This is where table tents, brochures and take-home packets stocked with floor plans and community information come in.
If your model home features a gas range, be sure to let guests know if electric appliances are an option, and vice versa. The same goes for other options such as whether a portion of the garage can be used as a villa or business office with a separate entry.
In short, if they need to know it, make it available. This could include referring guests back to the sales office or to your website. But address matters your target buyers want—or need—to know.
Okay, we realize we’ve already touched on using technology to get buyers to your community. Once they’ve arrived, a well-planned mobile app can help them navigate the space for a positive, truly personalized experience.
Building augmented reality (AR) or virtual reality (VR) into your app, for example, could help guests visualize various options such as colors, finishes or fixtures. Both Apple and Google offer kits for developers to create virtual and augmented reality mobile apps. And, with ever-advancing technology, the point of entry is becoming easier.
Guests who download your app to their device will be able to revisit the experience later or share it with family or friends. Because not everyone will have a compatible mobile device or be willing to download it, consider offering tablets for checkout that can be turned back in at the sales office following a tour.
Be careful, however, because the temptation is there to include tracking applications which can tell which models guests stopped in and where they went after leaving your community without giving anything of value back. Whatever they do from that point forward, you will be notified and can follow up. What will you deliver in return?
Think of it this way: although we all know technology is watching us, all we’re asking for is a fair trade. Make sure the software you write is worth the information you take.
Some benefits, beyond the wealth of information the app should relay, might be receiving push notifications on special opportunities or inside information on private sales available only through the app. Just don’t ping them every 15 minutes. They are making a $500k decision—treat it as such. If you violate that trust you will never get it back.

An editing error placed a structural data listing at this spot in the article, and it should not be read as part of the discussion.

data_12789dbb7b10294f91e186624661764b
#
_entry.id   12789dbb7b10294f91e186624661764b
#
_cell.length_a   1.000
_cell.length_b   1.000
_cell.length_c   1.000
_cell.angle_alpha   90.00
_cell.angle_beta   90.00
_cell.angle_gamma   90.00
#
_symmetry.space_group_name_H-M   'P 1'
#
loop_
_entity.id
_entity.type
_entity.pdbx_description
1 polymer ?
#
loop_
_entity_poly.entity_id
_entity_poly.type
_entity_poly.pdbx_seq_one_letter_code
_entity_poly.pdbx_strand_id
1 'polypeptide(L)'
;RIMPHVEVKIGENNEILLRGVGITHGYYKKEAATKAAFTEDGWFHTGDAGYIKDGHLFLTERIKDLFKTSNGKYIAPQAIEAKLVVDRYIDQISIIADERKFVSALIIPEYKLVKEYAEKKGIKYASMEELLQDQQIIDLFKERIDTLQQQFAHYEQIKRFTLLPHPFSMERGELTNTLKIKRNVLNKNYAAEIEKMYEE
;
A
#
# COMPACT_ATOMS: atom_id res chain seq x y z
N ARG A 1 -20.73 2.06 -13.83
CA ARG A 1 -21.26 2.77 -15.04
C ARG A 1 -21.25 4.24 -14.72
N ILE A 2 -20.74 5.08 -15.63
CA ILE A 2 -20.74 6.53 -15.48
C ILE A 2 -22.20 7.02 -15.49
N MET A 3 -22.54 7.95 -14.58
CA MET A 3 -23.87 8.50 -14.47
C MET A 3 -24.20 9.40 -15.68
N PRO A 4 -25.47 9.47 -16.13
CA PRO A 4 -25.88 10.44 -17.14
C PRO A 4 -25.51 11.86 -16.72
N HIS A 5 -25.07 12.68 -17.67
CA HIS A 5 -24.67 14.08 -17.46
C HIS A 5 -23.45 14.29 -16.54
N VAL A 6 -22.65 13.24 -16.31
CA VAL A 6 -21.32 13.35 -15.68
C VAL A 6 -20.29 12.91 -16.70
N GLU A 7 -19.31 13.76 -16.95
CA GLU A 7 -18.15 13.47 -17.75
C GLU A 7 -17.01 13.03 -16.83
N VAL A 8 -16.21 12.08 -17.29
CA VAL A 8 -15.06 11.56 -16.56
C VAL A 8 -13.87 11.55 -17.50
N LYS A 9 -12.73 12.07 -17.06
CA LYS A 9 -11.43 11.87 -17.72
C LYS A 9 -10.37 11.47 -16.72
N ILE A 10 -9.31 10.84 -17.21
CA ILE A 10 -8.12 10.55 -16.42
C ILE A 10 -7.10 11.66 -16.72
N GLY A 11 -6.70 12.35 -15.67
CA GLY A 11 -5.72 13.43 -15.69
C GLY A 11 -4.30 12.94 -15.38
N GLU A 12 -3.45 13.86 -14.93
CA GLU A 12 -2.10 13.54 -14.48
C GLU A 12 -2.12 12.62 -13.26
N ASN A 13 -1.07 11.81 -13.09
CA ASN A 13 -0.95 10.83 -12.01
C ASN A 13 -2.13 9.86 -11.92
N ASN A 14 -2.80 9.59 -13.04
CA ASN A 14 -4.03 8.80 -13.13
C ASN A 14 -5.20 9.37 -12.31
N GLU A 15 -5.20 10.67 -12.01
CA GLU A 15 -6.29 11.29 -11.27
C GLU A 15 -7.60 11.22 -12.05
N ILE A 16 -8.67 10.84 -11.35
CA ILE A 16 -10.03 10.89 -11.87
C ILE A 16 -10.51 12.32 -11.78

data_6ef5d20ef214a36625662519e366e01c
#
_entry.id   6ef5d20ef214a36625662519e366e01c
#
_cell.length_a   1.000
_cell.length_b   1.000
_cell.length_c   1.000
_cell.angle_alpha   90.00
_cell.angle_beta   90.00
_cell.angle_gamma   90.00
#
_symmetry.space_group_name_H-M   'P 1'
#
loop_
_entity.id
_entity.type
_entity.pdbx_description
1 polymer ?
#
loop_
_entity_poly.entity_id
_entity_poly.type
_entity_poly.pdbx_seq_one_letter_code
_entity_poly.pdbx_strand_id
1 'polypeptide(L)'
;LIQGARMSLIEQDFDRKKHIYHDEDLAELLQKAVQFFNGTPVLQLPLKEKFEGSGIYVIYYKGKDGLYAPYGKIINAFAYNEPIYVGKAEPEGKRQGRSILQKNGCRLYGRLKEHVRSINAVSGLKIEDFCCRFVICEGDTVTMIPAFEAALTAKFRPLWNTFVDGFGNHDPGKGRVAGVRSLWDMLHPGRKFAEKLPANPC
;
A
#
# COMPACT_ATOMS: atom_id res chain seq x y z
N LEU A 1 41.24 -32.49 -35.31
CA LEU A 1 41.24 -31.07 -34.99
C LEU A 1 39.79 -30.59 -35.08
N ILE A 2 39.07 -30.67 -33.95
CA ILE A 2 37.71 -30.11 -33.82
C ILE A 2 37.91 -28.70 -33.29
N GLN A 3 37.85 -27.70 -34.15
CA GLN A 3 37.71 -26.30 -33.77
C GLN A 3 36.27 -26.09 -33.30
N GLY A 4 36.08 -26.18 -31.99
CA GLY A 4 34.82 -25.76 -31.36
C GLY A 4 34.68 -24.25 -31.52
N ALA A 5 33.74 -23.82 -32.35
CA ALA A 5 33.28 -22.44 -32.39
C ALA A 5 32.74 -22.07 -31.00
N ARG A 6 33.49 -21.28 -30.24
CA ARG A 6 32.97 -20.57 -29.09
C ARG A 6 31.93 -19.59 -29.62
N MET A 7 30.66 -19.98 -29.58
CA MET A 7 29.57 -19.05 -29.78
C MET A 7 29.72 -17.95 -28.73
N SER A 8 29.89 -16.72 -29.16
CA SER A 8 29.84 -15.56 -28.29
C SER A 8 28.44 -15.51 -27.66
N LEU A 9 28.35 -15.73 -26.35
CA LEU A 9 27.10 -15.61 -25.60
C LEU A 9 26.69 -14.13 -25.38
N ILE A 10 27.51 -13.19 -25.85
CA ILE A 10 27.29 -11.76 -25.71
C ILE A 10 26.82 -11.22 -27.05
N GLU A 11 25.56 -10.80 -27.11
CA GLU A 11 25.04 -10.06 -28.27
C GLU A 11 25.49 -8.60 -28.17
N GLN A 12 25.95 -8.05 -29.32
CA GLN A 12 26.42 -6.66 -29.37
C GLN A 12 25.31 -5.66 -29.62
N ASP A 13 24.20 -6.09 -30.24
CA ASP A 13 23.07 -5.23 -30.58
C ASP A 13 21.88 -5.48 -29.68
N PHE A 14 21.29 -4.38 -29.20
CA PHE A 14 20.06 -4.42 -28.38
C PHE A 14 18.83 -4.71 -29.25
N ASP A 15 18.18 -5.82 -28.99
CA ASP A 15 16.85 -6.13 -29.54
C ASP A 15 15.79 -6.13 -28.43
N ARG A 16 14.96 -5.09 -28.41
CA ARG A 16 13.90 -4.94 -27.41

If you use VR or AR to guide the user experience, make sure it lives up to expectations. If you are going to do it, don’t do it poorly. Your guests expect a certain level of quality from your brand, so it makes sense that offering a not-ready-for-prime-time app can actually hurt your reputation.
Also, contrary to industry chatter that such technology could reduce the need to build as many model homes, keep in mind that there are fine lines between enhancing an experience and pulling off a complete replacement. Guests still want to touch something, to feel something. They want the experience of walking through a home and getting a sense of the space. Even the scent matters when it comes to creating an atmosphere conducive to making an emotional connection.
Once a guest has toured your property using the app to track their journey, however, the app could be used to play it back in a 3D model. By pointing at a floor plan, for example, a guest could experience the walk-through as often as they like.
Again, remember that if you don’t delight and wow your guests, they didn’t come out with a positive experience. Spend the money to make sure your brand comes through.
Not sure where to start? You’re not alone. LAVIDGE can help. We know how to tell stories in creative ways so your wayfinding not only moves people, but moves them to buy.
To learn more, give us a call at 480.998.2600 or send email to firstname.lastname@example.org.
Help is a few keystrokes away.